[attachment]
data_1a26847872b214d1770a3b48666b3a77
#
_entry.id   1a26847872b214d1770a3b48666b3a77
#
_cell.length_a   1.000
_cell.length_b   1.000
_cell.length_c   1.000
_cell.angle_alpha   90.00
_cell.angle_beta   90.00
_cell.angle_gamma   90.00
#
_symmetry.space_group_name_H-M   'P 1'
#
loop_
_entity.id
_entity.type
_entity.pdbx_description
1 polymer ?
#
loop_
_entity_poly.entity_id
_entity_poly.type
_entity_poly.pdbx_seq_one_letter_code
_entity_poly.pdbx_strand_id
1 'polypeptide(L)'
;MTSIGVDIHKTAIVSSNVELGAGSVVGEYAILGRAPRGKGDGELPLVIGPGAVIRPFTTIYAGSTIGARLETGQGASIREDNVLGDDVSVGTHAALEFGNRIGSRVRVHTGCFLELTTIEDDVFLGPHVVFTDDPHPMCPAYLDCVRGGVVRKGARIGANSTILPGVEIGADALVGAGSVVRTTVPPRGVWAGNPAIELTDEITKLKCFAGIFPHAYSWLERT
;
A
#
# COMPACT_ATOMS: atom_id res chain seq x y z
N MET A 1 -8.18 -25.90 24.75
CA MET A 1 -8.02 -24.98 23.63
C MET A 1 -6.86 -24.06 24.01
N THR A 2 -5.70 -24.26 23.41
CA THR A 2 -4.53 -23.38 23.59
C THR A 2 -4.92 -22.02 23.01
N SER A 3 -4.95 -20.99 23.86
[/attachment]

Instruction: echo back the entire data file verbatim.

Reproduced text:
data_1a26847872b214d1770a3b48666b3a77
#
_entry.id   1a26847872b214d1770a3b48666b3a77
#
_cell.length_a   1.000
_cell.length_b   1.000
_cell.length_c   1.000
_cell.angle_alpha   90.00
_cell.angle_beta   90.00
_cell.angle_gamma   90.00
#
_symmetry.space_group_name_H-M   'P 1'
#
loop_
_entity.id
_entity.type
_entity.pdbx_description
1 polymer ?
#
loop_
_entity_poly.entity_id
_entity_poly.type
_entity_poly.pdbx_seq_one_letter_code
_entity_poly.pdbx_strand_id
1 'polypeptide(L)'
;MTSIGVDIHKTAIVSSNVELGAGSVVGEYAILGRAPRGKGDGELPLVIGPGAVIRPFTTIYAGSTIGARLETGQGASIREDNVLGDDVSVGTHAALEFGNRIGSRVRVHTGCFLELTTIEDDVFLGPHVVFTDDPHPMCPAYLDCVRGGVVRKGARIGANSTILPGVEIGADALVGAGSVVRTTVPPRGVWAGNPAIELTDEITKLKCFAGIFPHAYSWLERT
;
A
#
# COMPACT_ATOMS: atom_id res chain seq x y z
N MET A 1 -8.18 -25.90 24.75
CA MET A 1 -8.02 -24.98 23.63
C MET A 1 -6.86 -24.06 24.01
N THR A 2 -5.70 -24.26 23.41
CA THR A 2 -4.53 -23.38 23.59
C THR A 2 -4.92 -22.02 23.01
N SER A 3 -4.95 -20.99 23.86